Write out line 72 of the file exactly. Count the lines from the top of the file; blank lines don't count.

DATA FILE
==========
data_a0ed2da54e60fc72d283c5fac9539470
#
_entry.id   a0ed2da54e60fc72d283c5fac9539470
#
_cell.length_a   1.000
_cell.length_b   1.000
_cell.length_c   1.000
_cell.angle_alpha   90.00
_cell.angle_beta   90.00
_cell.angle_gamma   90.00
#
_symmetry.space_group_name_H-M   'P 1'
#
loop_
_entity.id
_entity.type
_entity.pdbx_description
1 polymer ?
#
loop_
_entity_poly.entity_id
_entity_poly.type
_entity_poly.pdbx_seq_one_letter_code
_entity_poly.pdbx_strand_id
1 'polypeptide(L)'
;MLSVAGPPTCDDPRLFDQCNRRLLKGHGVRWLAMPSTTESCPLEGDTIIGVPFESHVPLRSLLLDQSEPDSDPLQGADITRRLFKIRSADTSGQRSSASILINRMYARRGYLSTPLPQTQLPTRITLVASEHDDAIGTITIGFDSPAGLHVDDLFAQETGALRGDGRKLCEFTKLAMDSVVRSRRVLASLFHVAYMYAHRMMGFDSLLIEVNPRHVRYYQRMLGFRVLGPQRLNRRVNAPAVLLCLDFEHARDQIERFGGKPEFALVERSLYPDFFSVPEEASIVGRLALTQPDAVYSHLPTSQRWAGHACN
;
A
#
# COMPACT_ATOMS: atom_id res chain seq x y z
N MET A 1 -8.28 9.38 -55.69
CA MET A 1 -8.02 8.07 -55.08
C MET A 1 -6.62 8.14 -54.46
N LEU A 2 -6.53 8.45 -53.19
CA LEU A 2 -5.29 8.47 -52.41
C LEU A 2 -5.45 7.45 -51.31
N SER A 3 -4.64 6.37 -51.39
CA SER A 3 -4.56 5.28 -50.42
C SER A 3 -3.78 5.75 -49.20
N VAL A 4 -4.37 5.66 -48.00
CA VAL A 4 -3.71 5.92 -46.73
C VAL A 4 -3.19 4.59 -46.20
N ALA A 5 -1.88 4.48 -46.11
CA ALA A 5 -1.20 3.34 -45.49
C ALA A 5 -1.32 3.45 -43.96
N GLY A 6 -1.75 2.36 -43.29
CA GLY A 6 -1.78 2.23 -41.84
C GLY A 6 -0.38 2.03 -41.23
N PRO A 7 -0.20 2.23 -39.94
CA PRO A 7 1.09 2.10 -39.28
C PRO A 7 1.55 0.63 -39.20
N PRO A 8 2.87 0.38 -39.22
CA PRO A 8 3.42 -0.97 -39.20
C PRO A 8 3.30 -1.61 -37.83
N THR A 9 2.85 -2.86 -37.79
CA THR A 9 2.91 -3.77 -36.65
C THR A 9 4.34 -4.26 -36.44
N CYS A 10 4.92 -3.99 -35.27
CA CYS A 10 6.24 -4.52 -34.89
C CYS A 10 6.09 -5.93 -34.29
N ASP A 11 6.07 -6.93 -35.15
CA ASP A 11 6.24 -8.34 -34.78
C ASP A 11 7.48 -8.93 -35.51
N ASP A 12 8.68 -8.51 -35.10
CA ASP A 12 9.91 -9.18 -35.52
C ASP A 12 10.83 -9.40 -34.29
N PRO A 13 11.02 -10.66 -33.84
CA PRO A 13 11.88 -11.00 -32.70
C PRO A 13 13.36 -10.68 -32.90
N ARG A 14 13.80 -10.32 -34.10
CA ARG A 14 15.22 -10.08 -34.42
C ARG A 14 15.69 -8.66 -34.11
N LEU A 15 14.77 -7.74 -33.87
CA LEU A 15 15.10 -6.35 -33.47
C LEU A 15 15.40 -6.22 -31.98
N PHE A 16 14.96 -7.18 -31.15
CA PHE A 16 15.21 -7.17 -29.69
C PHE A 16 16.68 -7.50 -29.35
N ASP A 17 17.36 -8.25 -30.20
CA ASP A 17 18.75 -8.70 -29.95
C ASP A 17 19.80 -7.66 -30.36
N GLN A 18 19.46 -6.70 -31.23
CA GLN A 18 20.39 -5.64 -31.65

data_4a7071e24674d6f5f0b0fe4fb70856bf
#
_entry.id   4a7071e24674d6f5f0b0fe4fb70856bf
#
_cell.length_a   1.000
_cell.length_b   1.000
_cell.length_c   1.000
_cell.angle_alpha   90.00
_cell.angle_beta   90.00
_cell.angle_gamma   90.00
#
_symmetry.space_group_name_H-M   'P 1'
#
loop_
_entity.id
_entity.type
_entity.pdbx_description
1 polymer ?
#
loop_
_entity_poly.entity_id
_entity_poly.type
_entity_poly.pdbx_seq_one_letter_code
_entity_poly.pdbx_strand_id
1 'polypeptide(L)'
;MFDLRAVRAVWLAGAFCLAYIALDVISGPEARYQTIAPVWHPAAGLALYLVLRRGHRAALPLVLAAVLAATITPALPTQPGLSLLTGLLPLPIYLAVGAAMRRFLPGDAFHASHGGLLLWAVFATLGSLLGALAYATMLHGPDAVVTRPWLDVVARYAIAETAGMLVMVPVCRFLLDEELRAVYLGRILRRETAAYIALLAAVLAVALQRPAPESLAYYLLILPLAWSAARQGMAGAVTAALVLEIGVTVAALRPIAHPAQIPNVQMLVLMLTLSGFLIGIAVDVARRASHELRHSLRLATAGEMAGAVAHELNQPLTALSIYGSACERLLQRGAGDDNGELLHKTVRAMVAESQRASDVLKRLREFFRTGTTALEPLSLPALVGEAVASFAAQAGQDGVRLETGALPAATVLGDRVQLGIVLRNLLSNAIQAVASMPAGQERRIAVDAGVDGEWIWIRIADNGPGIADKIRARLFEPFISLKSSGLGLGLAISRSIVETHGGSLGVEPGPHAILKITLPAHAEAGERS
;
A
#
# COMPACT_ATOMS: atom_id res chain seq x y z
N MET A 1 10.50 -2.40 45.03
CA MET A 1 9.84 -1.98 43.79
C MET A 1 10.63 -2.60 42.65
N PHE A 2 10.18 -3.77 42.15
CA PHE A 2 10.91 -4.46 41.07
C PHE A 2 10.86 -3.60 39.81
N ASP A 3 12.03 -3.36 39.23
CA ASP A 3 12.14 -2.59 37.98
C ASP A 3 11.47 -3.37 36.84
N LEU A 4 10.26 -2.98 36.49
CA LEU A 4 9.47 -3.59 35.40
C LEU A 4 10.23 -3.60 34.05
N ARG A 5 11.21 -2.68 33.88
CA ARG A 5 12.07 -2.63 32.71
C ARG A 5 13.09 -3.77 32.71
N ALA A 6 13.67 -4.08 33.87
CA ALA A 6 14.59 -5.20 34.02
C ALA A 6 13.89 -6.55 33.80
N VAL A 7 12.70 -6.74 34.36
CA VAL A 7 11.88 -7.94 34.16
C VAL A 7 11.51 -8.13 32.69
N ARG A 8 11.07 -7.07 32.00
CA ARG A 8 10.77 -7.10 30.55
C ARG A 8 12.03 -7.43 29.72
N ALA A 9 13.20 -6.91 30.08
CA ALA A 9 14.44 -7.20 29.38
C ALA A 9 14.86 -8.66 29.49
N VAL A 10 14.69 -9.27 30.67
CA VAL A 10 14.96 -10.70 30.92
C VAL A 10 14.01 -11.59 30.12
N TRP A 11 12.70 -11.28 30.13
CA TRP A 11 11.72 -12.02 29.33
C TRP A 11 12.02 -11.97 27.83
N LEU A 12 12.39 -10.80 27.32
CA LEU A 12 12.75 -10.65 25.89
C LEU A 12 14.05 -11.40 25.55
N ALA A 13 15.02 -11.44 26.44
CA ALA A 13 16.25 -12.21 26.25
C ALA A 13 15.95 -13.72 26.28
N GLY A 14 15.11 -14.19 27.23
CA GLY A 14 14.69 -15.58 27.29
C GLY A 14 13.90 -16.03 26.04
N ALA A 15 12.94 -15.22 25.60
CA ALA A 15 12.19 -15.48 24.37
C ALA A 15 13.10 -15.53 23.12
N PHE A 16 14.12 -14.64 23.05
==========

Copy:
C ARG A 14 15.69 -8.66 -34.11